Unfunded-mandate Claim Could Arise in ESEA Debate
By Alyson Klein | Ed Week
June 15, 2010
Fresh from a snub by the U.S. Supreme Court, the National Education Association is turning to Congress to address its concerns that the Elementary and Secondary Education Act—in the form of the 8-year-old No Child Left Behind Act—is an unfunded mandate.
Alice O’Brien, the general counsel for the 3.2 million-member NEA, said the high court’s June 7 refusal to consider a challenge by the nation’s largest teachers’ union and nine school districts to the NCLB law is the “end of the line” for the lawsuit, but not for the argument that the law places an undue financial burden on states.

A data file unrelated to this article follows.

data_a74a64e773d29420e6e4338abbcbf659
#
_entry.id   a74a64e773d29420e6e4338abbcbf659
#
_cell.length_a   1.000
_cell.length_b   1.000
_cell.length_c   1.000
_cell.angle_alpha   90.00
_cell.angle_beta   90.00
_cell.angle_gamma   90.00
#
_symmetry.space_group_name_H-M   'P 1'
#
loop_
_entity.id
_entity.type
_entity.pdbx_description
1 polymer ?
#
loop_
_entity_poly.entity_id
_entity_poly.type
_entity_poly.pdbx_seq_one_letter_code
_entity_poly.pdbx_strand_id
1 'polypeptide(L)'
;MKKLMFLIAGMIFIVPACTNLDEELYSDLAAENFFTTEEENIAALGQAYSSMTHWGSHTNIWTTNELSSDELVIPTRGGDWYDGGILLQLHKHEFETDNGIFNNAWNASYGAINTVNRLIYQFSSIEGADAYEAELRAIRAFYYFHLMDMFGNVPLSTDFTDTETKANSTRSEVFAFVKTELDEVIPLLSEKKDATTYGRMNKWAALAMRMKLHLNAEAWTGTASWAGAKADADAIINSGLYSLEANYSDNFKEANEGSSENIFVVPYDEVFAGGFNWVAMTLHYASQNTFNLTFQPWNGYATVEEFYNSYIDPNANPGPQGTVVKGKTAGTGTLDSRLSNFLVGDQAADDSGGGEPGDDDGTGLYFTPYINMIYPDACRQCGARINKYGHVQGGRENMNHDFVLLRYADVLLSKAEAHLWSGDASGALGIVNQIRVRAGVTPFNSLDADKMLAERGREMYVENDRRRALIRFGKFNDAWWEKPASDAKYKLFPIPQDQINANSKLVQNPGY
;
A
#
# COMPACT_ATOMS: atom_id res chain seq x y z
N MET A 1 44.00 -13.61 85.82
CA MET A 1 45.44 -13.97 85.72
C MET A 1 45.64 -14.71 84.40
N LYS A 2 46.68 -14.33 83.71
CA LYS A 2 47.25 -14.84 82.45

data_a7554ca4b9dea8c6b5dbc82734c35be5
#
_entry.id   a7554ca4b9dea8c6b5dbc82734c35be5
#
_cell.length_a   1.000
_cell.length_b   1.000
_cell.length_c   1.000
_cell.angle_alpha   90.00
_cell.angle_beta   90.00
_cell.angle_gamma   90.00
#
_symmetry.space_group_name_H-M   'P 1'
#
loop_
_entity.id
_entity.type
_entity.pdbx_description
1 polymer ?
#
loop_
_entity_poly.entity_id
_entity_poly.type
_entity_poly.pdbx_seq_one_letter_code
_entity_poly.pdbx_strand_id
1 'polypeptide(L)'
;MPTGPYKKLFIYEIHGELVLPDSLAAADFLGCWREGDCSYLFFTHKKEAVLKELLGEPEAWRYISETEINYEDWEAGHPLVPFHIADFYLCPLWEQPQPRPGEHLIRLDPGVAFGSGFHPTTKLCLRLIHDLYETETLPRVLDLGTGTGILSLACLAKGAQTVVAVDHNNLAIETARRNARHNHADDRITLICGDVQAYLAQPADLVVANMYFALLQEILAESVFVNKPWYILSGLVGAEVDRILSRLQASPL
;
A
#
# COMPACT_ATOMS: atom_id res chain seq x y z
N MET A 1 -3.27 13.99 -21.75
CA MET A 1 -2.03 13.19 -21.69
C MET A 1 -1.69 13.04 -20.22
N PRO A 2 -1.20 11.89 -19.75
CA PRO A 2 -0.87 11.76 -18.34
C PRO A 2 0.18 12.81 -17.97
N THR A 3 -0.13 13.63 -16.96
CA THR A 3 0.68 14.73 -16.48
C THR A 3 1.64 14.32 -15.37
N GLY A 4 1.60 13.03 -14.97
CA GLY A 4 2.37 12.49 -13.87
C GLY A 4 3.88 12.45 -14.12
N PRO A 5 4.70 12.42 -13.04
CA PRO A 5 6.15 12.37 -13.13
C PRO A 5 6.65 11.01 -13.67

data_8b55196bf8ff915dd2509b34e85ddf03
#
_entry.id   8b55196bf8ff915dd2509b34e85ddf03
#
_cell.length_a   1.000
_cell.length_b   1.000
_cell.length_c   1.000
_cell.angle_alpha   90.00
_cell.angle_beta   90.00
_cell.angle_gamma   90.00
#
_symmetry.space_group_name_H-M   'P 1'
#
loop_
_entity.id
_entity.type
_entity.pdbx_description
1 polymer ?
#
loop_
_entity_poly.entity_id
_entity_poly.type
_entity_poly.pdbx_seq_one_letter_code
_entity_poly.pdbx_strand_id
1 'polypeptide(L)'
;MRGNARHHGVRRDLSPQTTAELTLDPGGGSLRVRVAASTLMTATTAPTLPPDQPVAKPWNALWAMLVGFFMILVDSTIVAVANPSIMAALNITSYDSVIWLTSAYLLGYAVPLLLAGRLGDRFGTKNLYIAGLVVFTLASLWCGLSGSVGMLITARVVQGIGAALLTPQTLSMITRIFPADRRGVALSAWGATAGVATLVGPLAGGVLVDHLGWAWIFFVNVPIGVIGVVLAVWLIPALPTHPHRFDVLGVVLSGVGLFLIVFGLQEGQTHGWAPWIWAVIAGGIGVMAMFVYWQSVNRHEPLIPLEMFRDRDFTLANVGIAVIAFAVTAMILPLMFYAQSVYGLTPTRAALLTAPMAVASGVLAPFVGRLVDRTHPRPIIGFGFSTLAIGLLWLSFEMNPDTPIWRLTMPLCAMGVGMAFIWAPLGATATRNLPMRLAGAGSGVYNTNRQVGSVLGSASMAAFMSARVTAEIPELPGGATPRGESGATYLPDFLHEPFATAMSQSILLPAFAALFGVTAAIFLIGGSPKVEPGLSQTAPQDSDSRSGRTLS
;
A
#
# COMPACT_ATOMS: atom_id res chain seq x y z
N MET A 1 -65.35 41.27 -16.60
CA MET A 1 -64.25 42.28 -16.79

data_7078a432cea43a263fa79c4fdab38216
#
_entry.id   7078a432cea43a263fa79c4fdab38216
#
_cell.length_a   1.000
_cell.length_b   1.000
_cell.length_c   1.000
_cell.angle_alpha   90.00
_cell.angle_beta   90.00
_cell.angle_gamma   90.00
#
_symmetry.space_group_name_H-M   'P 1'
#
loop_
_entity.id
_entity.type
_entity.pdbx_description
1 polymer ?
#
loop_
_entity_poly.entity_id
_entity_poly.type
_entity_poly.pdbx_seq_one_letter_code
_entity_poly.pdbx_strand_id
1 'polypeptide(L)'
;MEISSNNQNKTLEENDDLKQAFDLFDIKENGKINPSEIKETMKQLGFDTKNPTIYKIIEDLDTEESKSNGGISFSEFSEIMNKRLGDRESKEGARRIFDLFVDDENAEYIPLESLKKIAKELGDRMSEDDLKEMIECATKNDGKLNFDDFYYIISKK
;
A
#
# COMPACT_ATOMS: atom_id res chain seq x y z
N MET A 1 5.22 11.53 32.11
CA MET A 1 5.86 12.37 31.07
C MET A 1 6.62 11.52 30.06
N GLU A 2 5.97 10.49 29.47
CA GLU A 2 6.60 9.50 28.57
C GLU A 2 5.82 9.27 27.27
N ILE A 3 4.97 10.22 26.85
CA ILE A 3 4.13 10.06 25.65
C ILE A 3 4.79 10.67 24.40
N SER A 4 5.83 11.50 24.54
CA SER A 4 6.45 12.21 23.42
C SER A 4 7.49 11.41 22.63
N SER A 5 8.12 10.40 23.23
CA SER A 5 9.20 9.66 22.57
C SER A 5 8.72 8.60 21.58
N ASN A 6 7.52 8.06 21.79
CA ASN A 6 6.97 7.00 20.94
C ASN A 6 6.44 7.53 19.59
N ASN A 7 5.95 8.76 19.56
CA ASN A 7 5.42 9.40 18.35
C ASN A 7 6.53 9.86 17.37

“Our schools are now in a terrible economic crisis,” said Ms. O’Brien. Class sizes are ballooning and “we have curriculums that are being slashed,” she said. “To have federal mandates that are unfunded being placed on top of that really results in terrible policy choices.”
In considering the reauthorization of the ESEA, of which No Child Left Behind is the current version, lawmakers “need to think through that issue very clearly, and NEA will encourage them to do so,” Ms. O’Brien said.
The justices issued no comment in declining the appeal in School District of the City of Pontiac v. Duncan (Case No. 09-852).
Appeals Court Deadlocked
The full U.S. Court of Appeals for the 6th Circuit, in Cincinnati, deadlocked 8-8 over the case last OctoberRequires Adobe Acrobat Reader. That affirmed a 2005 ruling by the U.S. District Court for the Eastern District of Michigan that dismissed the case.